Biden’s EPA takes further action to mandate LSL replacement

On Dec. 16, 2021, the U.S. Environmental Protection Agency’s (EPA) long-awaited Lead and Copper Rule Revisions (LCRR) took effect, nearly a year after they were finalized by the then-outgoing Trump Administration. The Biden administration marked the occasion by announcing a new Lead Pipe and Paint Action Plan that will seek to achieve the White House’s goal of replacing 100 percent of lead service lines nationwide, including by pursuing further changes to the LCRR.

According to a fact sheet published by the White House, the new Action Plan will trigger more than 15 new federal actions. These include formally allocating funding for lead service line replacements that was included in recently enacted infrastructure legislation, clarifying that states and communities can draw on $350 billion appropriated as part of COVID-19 relief legislation to replace lead service lines and interior plumbing, and immediately “launching a new regulatory process to protect communities from lead in drinking water.”

statement issued by EPA last week offered more details on the agency’s regulatory plans. While EPA allowed the Trump-era LCRR to take effect “to advance critical lead service line inventories,” it will also begin to develop a new rule, called the Lead and Copper Rule Improvements (LCRI), “that will strengthen the regulatory framework.” The agency specifically intends to propose regulatory changes that “would result in the replacement of all lead service lines as quickly as is feasible,” while also exploring ways to strengthen tap sampling requirements and “reduce the complexity and confusion associated with the action level and trigger level.”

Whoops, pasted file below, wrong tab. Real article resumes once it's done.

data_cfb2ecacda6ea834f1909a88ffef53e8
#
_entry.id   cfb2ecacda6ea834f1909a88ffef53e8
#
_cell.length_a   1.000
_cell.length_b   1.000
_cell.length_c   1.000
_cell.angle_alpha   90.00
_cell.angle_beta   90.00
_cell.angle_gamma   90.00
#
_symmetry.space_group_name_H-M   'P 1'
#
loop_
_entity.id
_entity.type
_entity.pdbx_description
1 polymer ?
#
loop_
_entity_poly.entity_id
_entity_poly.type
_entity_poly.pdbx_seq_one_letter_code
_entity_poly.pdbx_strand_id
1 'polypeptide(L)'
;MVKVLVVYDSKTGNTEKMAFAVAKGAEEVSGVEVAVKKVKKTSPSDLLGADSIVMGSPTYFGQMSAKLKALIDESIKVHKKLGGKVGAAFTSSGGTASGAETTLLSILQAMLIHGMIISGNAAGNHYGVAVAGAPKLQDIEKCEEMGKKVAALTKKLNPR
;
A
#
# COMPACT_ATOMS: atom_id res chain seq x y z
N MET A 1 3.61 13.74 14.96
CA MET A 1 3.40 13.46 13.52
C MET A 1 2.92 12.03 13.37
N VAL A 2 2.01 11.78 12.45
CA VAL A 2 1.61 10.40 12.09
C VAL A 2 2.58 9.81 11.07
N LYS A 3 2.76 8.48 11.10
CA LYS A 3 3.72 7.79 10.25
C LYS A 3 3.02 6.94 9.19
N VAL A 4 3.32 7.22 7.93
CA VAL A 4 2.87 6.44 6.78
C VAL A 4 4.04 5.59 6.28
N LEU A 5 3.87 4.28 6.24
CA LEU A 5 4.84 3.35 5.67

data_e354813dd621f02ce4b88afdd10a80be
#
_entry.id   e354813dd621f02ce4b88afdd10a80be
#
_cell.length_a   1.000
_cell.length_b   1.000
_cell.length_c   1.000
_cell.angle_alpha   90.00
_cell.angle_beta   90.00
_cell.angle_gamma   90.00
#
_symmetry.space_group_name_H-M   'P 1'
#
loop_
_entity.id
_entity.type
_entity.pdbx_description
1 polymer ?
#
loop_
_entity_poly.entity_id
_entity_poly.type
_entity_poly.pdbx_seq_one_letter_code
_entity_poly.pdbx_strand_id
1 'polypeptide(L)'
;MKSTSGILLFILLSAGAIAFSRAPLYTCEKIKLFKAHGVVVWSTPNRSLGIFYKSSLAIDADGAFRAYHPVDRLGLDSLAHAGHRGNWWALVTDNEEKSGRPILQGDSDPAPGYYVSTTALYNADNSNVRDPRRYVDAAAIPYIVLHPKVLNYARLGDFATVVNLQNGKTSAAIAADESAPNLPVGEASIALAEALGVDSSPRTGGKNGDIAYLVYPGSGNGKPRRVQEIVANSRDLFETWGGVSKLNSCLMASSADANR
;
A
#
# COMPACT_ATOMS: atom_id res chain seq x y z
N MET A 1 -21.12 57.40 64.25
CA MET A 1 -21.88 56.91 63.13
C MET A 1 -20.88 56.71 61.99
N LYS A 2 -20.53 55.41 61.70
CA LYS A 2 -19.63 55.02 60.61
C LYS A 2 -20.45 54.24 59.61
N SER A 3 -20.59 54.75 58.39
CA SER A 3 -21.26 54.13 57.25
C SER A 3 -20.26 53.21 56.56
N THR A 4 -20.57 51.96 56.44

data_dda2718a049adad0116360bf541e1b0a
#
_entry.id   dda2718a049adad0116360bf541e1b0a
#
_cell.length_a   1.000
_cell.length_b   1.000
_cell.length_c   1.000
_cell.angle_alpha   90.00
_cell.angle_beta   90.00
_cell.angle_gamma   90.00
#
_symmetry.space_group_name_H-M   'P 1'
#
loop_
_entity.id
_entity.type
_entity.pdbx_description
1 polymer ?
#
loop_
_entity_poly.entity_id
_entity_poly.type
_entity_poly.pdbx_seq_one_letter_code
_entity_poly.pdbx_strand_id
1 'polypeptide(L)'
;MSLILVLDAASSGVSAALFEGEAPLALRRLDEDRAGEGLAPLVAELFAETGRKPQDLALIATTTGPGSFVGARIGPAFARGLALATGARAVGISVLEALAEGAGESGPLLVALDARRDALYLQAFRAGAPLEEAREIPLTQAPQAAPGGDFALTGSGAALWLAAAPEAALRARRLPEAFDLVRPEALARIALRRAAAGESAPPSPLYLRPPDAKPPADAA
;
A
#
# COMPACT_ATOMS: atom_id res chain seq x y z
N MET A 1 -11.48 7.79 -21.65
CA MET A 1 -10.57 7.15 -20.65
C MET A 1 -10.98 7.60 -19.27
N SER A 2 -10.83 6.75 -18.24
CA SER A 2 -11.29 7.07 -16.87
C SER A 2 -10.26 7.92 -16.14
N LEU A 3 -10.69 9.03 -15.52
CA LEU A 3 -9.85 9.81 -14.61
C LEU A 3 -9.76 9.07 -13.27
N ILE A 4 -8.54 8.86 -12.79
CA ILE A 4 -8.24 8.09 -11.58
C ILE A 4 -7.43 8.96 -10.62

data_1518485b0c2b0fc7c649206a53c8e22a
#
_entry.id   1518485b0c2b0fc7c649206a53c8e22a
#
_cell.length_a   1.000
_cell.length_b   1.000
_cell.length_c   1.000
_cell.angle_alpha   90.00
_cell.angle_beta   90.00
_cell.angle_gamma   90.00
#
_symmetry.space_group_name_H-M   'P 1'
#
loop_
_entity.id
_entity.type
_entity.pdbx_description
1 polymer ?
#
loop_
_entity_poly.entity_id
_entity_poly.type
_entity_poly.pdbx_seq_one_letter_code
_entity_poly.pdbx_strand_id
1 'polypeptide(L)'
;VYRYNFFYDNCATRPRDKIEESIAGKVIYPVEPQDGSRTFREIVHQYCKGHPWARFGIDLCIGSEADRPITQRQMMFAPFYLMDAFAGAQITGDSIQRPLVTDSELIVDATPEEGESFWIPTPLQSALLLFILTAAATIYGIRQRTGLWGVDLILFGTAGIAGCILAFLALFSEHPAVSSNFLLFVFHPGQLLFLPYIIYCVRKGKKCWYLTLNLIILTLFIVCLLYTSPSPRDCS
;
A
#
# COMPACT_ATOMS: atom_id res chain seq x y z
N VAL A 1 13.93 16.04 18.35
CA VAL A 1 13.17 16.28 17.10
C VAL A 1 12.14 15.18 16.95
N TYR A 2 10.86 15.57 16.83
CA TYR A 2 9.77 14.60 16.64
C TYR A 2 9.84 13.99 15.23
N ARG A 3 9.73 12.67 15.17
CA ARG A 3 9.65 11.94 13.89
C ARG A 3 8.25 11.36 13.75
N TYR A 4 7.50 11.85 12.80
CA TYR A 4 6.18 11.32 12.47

The new regulatory process will be put in motion by a new Federal Register notice set for publication in the coming days. A pre-publication version made available last week said “the existing LCRR requirements and action by selected states and federal funding initiatives may not be sufficient to achieve 100 percent replacement of LSLs…without additional actions.” As a result, the agency’s new rulemaking will propose new requirements that would lead to the replacement of all LSLs, while doing so in a way that focuses on disadvantaged communities and those most affected by lead in drinking water.

EPA plans to finalize the LCRI by Oct. 16, 2024, which is the date by which public water systems must comply with the existing LCRR. The agency does not plan a wholesale overhaul of the LCRR and will leave in place the requirement for public water systems to conduct and submit lead service line inventories on the existing schedule. Development of these inventories, EPA said, will enable water systems “to quickly implement other LCRR requirements, as well as any improvements made through the planned LCRI rulemaking.”

In July AMWA submitted comments to EPA outlining potential improvements to the LCRR but warning against broad replacement mandates that water systems may not be able to achieve without the cooperation of individual property owners. AMWA plans to closely track the development of the LCRI and will engage with its membership to develop detailed comments when the new rules are proposed.


Source: Association of Metropolitan Water Agencies

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